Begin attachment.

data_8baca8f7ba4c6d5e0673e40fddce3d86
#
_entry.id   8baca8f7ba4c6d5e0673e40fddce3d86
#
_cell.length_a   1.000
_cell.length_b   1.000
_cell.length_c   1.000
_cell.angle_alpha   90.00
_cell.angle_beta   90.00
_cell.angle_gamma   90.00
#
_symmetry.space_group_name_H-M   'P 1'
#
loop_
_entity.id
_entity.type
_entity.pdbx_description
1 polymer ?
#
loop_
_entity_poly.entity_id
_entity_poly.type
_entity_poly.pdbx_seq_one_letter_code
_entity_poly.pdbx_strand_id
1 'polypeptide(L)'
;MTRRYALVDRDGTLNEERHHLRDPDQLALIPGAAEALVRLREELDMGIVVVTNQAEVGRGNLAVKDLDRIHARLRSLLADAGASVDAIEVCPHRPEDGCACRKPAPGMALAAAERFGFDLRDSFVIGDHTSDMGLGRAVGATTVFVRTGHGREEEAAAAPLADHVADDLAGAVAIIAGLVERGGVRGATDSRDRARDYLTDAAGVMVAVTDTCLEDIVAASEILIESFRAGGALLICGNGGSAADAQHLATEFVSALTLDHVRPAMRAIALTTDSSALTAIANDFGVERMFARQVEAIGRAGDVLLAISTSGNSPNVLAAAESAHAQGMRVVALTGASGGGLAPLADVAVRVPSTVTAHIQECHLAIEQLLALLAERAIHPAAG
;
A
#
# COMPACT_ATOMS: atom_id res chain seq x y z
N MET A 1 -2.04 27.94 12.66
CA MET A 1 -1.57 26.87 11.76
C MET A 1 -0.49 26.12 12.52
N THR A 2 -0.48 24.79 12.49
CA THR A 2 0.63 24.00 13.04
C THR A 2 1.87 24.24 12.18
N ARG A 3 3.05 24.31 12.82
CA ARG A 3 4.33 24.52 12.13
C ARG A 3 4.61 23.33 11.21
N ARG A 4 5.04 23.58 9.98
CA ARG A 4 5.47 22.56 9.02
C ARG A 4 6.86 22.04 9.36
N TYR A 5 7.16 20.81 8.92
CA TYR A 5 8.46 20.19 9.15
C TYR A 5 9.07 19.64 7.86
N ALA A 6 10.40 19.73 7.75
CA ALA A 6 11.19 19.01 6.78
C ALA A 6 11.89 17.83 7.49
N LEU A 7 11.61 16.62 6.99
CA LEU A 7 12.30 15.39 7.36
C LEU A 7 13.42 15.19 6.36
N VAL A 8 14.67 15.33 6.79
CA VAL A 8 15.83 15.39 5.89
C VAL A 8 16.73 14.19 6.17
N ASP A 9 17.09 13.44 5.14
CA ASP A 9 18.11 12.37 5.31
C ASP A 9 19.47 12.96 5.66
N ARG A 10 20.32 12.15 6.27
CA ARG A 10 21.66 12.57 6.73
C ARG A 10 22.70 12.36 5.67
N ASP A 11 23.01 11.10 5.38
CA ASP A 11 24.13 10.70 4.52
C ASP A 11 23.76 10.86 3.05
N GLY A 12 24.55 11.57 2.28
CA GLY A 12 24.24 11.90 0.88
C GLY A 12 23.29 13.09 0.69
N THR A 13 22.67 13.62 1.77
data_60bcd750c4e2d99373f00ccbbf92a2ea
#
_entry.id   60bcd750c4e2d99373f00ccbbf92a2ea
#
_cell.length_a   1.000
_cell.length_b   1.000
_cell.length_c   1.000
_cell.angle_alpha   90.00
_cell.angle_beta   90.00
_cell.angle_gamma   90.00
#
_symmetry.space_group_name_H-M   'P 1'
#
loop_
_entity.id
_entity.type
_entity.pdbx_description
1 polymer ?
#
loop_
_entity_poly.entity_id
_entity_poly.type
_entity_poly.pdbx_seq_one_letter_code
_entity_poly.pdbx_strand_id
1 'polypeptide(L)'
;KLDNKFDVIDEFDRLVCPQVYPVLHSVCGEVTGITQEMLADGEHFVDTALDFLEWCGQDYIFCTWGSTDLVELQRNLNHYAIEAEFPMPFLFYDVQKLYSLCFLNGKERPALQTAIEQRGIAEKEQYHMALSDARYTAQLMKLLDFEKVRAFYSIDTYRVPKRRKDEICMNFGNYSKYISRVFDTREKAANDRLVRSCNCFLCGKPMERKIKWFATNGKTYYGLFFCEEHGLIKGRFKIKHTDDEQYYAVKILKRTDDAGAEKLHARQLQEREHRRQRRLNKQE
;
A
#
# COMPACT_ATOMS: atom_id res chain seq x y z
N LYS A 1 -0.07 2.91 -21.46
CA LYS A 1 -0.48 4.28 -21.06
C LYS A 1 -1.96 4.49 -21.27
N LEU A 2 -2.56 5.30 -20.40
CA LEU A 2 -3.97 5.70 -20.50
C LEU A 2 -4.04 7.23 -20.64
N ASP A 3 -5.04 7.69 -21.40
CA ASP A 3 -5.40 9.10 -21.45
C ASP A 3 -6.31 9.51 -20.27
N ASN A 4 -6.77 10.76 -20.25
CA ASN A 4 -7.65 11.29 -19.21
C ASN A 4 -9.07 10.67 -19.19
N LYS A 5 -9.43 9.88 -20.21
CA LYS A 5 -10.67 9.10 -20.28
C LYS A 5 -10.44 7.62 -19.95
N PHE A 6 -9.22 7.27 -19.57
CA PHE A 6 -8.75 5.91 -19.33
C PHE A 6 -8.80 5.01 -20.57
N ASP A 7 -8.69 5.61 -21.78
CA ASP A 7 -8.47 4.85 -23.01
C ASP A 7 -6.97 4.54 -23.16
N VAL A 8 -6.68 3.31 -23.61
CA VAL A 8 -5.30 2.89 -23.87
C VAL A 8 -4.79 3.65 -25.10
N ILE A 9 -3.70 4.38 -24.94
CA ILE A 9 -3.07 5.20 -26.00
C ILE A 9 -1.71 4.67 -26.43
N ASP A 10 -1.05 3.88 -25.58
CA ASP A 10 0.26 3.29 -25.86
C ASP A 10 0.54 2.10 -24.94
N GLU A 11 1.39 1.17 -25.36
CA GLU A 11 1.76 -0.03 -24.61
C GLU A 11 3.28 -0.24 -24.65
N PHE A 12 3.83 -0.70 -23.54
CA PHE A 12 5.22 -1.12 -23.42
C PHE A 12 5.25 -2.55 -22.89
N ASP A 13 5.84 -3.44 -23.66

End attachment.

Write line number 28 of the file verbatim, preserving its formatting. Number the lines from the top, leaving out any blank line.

A